‘Just like you of course!’ Sam didn’t have time to prepare for the pinch that Steve gave him. That granny certainly had the biggest hands Sam had seen on a woman.

Pat got out a hankie from her pocket. ’Oh dear you seem to have a little…’ She spat on the hankie and wiped some milk from Sam’s face.

‘There got it.’ Sam froze; he couldn’t quite believe what had just happened to him.

‘Nope, my mistake, just another bit there.’  She wiped the hankie back across his cheek. Ug, Sam tried to swallow the sick that climbed up his throat.

‘Leave the boy alone.’ Steve playfully punched Pat’s arm. Sam tried to wipe his mouth on the back of his sleeve.

‘What are you doing here without your mum?’ Steve asked.

Sam cleared his throat. He wasn’t’ sure how to approach the subject. Should he ask them straight out about what happen to Krishna? He had seen many a man and women cut short by the grannies when they wanted a piece of gossip. He wasn’t sure if they would tell him anything, what made him special?’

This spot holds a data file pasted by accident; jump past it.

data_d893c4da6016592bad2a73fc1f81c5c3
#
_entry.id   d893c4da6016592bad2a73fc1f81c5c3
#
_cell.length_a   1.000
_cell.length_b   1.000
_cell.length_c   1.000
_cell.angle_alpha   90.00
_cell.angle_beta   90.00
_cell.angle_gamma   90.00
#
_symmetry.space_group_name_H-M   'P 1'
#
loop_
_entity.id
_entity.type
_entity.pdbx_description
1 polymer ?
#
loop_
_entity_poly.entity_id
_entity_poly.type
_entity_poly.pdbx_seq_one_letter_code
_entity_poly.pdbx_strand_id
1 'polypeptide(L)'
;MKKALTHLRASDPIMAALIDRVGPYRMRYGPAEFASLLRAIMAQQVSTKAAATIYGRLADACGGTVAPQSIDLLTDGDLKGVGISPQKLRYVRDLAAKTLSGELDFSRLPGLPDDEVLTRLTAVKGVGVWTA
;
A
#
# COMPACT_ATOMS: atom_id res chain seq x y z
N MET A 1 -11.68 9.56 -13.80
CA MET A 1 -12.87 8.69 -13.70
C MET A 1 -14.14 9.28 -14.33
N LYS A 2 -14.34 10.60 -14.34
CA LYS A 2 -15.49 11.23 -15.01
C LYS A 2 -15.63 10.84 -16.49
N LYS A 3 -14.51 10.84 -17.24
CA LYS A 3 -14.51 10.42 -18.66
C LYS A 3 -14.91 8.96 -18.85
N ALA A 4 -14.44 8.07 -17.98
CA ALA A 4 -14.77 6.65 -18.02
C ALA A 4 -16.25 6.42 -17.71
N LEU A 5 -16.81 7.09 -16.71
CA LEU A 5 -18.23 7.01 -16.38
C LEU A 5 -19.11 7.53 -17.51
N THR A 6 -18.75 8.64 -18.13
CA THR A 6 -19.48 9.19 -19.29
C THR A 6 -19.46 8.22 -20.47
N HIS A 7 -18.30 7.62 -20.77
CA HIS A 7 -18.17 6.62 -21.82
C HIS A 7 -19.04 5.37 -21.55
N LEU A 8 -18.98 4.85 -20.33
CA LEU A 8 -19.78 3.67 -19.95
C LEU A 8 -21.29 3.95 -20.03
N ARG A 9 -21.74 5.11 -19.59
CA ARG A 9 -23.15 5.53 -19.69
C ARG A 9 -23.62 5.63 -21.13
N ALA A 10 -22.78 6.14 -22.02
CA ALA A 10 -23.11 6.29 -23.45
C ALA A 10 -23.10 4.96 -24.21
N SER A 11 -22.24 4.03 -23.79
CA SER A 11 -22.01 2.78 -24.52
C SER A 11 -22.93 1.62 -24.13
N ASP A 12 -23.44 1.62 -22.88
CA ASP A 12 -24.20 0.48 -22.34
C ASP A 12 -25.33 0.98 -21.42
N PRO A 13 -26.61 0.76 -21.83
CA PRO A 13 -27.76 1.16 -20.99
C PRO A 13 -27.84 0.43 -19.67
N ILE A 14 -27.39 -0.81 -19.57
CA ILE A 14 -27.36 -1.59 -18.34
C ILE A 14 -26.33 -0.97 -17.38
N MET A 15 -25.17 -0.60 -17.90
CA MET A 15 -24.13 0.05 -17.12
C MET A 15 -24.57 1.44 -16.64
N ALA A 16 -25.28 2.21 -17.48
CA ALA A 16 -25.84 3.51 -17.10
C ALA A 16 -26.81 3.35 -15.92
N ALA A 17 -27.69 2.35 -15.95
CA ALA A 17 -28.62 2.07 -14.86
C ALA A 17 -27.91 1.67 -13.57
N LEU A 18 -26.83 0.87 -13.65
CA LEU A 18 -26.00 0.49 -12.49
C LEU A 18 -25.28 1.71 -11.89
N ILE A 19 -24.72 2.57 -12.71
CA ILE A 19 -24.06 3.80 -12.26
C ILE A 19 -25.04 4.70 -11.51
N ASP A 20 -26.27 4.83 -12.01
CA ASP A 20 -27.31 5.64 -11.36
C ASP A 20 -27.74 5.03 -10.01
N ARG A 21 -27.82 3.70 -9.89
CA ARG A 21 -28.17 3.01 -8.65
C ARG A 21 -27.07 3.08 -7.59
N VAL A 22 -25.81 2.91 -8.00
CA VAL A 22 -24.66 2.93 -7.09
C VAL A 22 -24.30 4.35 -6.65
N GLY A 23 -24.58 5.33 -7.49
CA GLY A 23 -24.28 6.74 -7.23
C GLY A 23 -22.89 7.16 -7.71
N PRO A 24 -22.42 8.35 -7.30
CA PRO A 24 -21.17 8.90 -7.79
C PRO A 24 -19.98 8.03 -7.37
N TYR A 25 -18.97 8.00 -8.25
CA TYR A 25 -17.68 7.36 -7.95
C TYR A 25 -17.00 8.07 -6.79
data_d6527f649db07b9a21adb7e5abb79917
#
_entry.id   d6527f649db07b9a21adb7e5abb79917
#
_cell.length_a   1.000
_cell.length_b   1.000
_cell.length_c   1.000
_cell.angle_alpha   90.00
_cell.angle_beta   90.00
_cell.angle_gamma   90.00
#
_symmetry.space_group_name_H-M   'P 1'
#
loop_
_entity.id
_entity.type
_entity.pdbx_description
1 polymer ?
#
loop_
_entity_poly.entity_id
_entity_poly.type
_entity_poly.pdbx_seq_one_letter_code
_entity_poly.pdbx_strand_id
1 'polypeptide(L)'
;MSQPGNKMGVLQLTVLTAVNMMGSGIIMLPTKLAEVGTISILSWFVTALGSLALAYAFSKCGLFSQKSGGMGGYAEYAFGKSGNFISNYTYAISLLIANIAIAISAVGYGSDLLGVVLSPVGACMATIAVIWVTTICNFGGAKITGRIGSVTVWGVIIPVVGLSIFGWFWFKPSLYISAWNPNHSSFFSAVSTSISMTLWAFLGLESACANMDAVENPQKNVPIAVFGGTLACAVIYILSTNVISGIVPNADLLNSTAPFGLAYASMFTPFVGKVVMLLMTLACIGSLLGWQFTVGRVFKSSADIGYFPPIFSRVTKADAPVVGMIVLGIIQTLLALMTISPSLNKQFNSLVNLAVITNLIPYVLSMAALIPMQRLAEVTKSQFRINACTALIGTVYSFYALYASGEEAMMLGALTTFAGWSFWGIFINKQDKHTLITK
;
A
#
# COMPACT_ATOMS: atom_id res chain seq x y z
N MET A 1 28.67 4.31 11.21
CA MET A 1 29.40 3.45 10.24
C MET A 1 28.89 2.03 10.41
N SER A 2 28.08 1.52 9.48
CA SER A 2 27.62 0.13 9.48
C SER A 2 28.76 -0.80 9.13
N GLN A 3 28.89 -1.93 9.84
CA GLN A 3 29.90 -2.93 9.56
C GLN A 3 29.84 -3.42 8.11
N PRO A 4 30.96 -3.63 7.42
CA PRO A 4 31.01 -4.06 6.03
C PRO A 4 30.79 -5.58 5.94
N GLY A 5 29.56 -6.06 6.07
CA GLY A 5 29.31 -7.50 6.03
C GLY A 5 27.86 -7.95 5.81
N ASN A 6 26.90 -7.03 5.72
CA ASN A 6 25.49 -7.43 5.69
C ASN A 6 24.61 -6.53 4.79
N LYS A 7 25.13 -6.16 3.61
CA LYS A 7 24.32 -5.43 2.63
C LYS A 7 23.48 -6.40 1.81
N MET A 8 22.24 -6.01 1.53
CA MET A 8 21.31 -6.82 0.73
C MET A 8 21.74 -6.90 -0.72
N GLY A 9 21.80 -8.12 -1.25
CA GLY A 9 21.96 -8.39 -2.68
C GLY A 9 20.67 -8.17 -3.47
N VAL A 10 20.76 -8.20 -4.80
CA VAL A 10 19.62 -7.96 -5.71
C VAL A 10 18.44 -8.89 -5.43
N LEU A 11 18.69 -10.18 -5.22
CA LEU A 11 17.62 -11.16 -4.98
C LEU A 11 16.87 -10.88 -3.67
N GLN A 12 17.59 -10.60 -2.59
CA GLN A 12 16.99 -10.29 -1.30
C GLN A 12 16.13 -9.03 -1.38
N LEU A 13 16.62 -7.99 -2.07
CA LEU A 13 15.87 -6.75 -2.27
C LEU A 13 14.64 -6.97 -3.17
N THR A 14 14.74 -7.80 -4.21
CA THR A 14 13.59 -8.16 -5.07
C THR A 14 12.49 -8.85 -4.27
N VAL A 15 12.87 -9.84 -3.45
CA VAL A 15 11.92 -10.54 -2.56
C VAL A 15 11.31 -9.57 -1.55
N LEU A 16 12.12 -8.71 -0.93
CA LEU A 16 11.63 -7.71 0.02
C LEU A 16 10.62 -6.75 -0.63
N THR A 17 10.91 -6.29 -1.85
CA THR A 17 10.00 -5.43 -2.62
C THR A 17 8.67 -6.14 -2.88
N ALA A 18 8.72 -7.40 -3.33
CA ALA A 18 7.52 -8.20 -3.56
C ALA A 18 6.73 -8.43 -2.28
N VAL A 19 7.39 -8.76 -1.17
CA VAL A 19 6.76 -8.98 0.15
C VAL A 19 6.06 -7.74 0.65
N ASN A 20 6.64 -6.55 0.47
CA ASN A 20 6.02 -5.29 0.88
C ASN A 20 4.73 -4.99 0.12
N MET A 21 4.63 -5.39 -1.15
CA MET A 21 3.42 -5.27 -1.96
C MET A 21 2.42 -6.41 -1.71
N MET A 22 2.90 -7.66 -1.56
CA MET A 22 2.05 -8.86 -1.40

‘Er, I came, I wanted to help Sid. His dad, Krishna Tandon, what happened?’

‘Krishna, yes! That was a sorry tale. Got himself into a bit of bother, that boy did. Pat blew her noise on the hankie. Sam supposed that was one way to describe committing fraud and then being on the run from the police.

‘Sweet boy, used to come in here, when he was little. Loved a Chelsea bun, he did.’

‘Do you remember that time he pretended he was undercover?’ Steve added.

‘Yes, yes!’ Pat added. ‘ He was investigating the pet shop across the road. He thought they were stealing goldfish.’

‘Why?’ Sam was puzzled.

‘Well, he and his friends had goldfish then one night they disappeared. He was convinced there was a black market in fish and therefore the most logical place to do it was the pet shop.’ Pat tried to clarify.

‘Okay, that is a bit strange.’ Sam carefully took a sip of milk.

‘Silly boy, didn’t have the heart to tell him that the fish probably had, you know.’ Steve sat up, dead straight in the chair, with her mouth open and eyes shut.

‘Gone to heaven.’ Pat finished Steve’s sentence.

‘What happened?’ Sam felt like he hadn’t learnt anything that could help him.